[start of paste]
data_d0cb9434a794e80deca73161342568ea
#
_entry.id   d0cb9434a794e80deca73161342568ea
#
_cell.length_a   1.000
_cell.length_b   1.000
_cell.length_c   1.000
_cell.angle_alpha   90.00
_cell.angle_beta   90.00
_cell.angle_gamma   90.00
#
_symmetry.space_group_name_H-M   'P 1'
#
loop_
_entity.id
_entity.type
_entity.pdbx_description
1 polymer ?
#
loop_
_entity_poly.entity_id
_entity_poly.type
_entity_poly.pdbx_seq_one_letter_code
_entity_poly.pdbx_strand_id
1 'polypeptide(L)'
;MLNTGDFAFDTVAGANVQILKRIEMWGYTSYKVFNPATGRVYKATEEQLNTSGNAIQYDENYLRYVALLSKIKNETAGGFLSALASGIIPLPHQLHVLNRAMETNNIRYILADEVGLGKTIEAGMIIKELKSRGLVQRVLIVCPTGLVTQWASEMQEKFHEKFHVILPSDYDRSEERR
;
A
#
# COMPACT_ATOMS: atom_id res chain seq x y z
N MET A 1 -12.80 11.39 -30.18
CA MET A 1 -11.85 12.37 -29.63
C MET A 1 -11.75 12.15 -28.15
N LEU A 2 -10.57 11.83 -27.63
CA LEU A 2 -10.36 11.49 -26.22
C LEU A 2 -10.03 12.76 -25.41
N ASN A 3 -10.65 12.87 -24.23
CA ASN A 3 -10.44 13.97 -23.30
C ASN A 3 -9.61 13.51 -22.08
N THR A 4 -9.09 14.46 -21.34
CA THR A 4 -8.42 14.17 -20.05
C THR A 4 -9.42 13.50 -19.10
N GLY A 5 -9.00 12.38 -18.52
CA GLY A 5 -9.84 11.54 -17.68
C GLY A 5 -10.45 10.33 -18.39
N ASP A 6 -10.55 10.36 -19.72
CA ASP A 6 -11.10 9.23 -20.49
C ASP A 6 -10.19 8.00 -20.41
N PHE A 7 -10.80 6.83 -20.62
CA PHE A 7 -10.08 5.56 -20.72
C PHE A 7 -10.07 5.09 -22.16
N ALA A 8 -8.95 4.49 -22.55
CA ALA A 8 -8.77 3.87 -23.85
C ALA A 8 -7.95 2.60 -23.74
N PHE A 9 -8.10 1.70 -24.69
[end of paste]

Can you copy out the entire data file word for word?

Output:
data_d0cb9434a794e80deca73161342568ea
#
_entry.id   d0cb9434a794e80deca73161342568ea
#
_cell.length_a   1.000
_cell.length_b   1.000
_cell.length_c   1.000
_cell.angle_alpha   90.00
_cell.angle_beta   90.00
_cell.angle_gamma   90.00
#
_symmetry.space_group_name_H-M   'P 1'
#
loop_
_entity.id
_entity.type
_entity.pdbx_description
1 polymer ?
#
loop_
_entity_poly.entity_id
_entity_poly.type
_entity_poly.pdbx_seq_one_letter_code
_entity_poly.pdbx_strand_id
1 'polypeptide(L)'
;MLNTGDFAFDTVAGANVQILKRIEMWGYTSYKVFNPATGRVYKATEEQLNTSGNAIQYDENYLRYVALLSKIKNETAGGFLSALASGIIPLPHQLHVLNRAMETNNIRYILADEVGLGKTIEAGMIIKELKSRGLVQRVLIVCPTGLVTQWASEMQEKFHEKFHVILPSDYDRSEERR
;
A
#
# COMPACT_ATOMS: atom_id res chain seq x y z
N MET A 1 -12.80 11.39 -30.18
CA MET A 1 -11.85 12.37 -29.63
C MET A 1 -11.75 12.15 -28.15
N LEU A 2 -10.57 11.83 -27.63
CA LEU A 2 -10.36 11.49 -26.22
C LEU A 2 -10.03 12.76 -25.41
N ASN A 3 -10.65 12.87 -24.23
CA ASN A 3 -10.44 13.97 -23.30
C ASN A 3 -9.61 13.51 -22.08
N THR A 4 -9.09 14.46 -21.34
CA THR A 4 -8.42 14.17 -20.05
C THR A 4 -9.42 13.50 -19.10
N GLY A 5 -9.00 12.38 -18.52
CA GLY A 5 -9.84 11.54 -17.68
C GLY A 5 -10.45 10.33 -18.39
N ASP A 6 -10.55 10.36 -19.72
CA ASP A 6 -11.10 9.23 -20.49
C ASP A 6 -10.19 8.00 -20.41
N PHE A 7 -10.80 6.83 -20.62
CA PHE A 7 -10.08 5.56 -20.72
C PHE A 7 -10.07 5.09 -22.16
N ALA A 8 -8.95 4.49 -22.55
CA ALA A 8 -8.77 3.87 -23.85
C ALA A 8 -7.95 2.60 -23.74
N PHE A 9 -8.10 1.70 -24.69